Tyson Fury’s (30-0-1, 21 early) recent battle against Covid-19 left the WBC heavyweight titlist house-bound, with only the occasional jaunts to local casinos permitted by his medical team as he strives to recover in time for his rubber match with former holder Deontay Wilder.
Like most of us found out during Lockdown, Fury has discovered that there are worst things than a global pandemic to deal with. “The Gypsy King” has revealed that his recent stint of convalescence has thrown up the most unlikely of nemesis, a formidable foe who has taken down some of the biggest and baddest names in the world, and who shows no sign of stopping her relentless march.
“Peppa Pig, I’m going to make a bacon sandwich out of you,” he said during an interview that will go out on tonight’sThe Lateish Show With Mo Gilligan on Channel 4. Fury is a father of five, with a sixth on the way, so he is no stranger to the show, and the fact that Peppa is omniscient on TV and other devices has driven him to distraction.
“Peppa Pig, I fucking hate you,” he added. “I wake up to the kids in the morning at 6am, three iPads on the bed screaming: ‘Peppa Pig, Peppa Pig’.
The 32-year-old rematches Wilder in October, but he is also lining up Anthony Joshua for a multi-title bonanza at some point in 2022. Luckily, he is not too fussed about the venue and we all know that there is plenty of space in Eddie Hearn’s back garden if they cannot find anywhere decent, so what could possibly go wrong between now and then, apart from either one of both of them losing and stripping the fight of all of its appeal? “I’d do the fight in AJ’s back garden if he wants!” declared Fury.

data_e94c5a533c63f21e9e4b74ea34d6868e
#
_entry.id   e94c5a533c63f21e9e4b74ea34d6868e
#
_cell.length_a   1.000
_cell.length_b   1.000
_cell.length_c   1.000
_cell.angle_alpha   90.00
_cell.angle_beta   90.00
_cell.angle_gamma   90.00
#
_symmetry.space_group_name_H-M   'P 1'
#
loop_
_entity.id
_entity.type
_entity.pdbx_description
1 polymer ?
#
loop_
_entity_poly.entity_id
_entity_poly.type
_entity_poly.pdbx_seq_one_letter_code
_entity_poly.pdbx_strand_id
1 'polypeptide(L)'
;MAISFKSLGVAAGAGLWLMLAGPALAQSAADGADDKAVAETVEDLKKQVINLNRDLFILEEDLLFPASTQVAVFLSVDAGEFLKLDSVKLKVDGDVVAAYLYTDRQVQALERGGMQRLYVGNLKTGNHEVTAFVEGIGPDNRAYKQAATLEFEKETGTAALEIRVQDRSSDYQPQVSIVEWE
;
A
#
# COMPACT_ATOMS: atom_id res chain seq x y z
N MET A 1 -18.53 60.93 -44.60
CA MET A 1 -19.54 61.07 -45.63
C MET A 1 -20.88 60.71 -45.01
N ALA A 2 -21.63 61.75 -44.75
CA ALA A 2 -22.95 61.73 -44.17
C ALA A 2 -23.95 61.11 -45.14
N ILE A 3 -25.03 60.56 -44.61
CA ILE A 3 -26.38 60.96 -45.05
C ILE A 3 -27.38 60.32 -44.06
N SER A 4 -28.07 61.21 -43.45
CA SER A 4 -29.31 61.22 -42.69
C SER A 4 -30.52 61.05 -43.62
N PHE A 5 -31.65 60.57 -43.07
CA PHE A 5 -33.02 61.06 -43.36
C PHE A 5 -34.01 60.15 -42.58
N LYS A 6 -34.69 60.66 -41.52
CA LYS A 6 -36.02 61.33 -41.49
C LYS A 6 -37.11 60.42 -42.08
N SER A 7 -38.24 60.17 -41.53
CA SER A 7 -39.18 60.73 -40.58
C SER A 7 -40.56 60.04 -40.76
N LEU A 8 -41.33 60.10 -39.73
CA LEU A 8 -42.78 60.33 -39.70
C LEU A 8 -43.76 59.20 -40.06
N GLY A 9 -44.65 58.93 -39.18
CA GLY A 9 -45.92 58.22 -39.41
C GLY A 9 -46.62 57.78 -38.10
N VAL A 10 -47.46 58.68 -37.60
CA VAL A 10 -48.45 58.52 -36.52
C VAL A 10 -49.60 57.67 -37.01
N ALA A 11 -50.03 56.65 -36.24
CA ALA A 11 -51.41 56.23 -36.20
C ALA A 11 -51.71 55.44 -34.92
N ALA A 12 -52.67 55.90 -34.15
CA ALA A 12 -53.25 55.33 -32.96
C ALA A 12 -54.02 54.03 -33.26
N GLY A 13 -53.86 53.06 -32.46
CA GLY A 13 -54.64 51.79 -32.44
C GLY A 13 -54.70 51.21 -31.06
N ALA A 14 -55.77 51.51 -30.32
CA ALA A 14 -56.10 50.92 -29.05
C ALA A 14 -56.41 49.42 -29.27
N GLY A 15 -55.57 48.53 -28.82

With the Olympics drawing to a close and medals still up for grab it is good to remember that not every Olympian walks away with a medal, a contract, the power to make money and a nation behind them.
In 2012, Cameroon’s Thomas Essomba (10-7-1, 4 stoppages) made a life-changing decision when he decided to pack his bags and walk away from London’s Olympic Village in order to seek asylum here in the UK. The Captain of his team, Essomba and four other athletes decided to walk away, and he is still here today as he continues to come to terms with the enormity of his decision.
“It was a very, very difficult decision, I wasn’t happy to be honest,” he said when speaking to The Associated Press. “The UK is my country now. I’m happy to be here. By the grace of God I think everything will be all right.”